There are three situations in which a transfer of property to a third party on behalf of a spouse (or former spouse) will qualify under section 1041, provided all other requirements of the section are satisfied. The first situation is where the transfer to the third party is required by a divorce or separation instrument. The second is where the transfer to the third party is pursuant to the written request of the other spouse (or former spouse). The third situation is where the transferor receives from the other spouse (or former spouse) a written consent or ratification of the transfer to the third party. Such consent or ratification must state that the parties intend the transfer to be treated as a transfer to the non transferring spouse (or former spouse) subject to the rules of section 1041 and must be received by the transferor prior to the date of filing of the transferor’s first return of tax for the taxable year in which the transfer was made. In the three situations described above, the transfer of property will be treated as immediately transferring the property to the third party. The deemed transfer from the non-transferring spouse (or former spouse) to the third party is not a transaction fat qualifies for non-recognition of gain under section 1041.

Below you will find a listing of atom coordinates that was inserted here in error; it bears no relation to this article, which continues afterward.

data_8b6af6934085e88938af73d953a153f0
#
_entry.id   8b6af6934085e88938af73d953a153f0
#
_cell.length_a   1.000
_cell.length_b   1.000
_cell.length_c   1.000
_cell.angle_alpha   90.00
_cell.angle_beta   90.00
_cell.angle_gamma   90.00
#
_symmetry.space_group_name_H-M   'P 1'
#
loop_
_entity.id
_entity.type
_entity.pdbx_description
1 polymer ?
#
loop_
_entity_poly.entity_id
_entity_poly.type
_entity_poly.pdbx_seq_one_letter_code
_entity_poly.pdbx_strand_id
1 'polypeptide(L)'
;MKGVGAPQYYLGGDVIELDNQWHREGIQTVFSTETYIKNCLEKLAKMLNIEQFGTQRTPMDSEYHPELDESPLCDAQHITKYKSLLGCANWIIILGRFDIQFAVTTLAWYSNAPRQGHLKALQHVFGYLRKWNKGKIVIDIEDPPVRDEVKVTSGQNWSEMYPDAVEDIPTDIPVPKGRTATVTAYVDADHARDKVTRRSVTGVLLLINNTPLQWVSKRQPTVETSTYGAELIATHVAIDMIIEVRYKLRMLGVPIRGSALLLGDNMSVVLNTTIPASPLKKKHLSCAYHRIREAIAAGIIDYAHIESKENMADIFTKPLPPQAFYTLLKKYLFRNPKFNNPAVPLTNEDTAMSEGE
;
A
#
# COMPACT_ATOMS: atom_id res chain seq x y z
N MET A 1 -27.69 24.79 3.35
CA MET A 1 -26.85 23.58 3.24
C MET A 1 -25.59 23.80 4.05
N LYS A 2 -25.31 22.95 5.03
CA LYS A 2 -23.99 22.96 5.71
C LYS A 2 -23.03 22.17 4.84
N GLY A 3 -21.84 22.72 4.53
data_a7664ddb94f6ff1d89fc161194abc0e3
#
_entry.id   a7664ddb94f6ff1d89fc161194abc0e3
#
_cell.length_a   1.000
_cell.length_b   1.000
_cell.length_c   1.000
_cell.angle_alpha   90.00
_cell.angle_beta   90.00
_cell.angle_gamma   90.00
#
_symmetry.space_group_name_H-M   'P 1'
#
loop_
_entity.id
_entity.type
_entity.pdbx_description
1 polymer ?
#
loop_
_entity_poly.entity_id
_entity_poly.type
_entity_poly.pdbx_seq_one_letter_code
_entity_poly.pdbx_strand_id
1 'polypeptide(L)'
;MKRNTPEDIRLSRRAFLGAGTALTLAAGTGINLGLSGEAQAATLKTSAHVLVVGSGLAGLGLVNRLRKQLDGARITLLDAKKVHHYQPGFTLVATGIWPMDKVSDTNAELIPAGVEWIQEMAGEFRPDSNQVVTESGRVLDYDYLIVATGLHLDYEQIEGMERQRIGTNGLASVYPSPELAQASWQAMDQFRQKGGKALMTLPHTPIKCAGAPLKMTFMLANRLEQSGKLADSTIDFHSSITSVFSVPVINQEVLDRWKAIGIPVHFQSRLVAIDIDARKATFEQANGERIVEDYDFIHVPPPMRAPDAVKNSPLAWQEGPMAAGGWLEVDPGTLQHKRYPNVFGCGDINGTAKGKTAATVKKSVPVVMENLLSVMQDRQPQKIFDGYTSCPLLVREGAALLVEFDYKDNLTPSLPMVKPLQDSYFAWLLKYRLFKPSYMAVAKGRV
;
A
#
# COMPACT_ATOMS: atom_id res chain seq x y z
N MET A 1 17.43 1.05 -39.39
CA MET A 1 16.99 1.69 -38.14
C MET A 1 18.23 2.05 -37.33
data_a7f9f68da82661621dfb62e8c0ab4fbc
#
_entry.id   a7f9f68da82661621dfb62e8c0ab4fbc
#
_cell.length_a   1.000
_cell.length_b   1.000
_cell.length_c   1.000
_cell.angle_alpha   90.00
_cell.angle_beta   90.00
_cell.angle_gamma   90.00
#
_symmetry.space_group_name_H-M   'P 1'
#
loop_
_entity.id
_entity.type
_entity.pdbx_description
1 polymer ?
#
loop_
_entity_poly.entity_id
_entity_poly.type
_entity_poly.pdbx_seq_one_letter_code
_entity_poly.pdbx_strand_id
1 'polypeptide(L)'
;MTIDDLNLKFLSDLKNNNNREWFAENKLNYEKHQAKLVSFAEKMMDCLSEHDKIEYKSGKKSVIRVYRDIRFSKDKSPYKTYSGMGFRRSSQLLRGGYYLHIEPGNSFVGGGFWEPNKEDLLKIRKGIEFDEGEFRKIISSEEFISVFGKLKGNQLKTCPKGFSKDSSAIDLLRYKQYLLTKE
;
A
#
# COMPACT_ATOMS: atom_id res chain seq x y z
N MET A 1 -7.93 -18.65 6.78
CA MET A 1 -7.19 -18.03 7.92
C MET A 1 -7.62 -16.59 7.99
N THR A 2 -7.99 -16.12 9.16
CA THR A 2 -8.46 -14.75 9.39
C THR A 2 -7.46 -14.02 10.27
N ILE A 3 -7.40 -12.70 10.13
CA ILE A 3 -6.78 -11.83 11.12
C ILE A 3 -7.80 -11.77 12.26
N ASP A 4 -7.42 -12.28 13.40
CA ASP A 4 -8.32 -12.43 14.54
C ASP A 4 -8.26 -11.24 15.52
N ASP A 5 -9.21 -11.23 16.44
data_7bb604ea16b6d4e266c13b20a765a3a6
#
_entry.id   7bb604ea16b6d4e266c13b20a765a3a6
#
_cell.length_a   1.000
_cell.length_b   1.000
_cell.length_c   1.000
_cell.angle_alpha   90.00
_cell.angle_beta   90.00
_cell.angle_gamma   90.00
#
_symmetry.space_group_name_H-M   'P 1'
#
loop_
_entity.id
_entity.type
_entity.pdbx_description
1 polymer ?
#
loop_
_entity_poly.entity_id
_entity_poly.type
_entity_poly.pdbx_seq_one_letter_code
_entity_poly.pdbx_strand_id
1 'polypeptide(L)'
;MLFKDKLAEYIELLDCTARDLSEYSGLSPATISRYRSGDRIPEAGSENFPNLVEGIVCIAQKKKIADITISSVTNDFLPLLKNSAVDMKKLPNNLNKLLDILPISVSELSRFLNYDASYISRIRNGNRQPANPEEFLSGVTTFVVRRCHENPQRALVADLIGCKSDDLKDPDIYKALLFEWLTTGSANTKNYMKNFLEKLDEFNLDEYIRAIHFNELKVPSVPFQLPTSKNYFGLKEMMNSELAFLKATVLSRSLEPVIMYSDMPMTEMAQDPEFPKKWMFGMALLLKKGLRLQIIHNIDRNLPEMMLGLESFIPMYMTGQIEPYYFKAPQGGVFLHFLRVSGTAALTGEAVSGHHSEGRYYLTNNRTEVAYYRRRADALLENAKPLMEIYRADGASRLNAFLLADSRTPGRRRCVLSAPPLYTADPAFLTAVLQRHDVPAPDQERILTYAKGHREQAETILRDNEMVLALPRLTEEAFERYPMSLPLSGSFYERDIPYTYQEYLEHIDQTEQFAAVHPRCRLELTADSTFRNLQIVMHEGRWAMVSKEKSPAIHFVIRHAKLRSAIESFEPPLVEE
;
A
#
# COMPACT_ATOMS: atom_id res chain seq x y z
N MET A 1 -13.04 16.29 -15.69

Transferor of Property and Income Tax:
The transferor of property under section 1041 recognizes no gain or loss on the transfer even if the transfer was in exchange for the release of marital rights or other consideration. This rule applies regardless of whether the transfer is of property owned by the transferor or is a division (equal or unequal) of marital property.
Keller v. Keller, 877 S.W.2d 192 (Mo. App. 1994)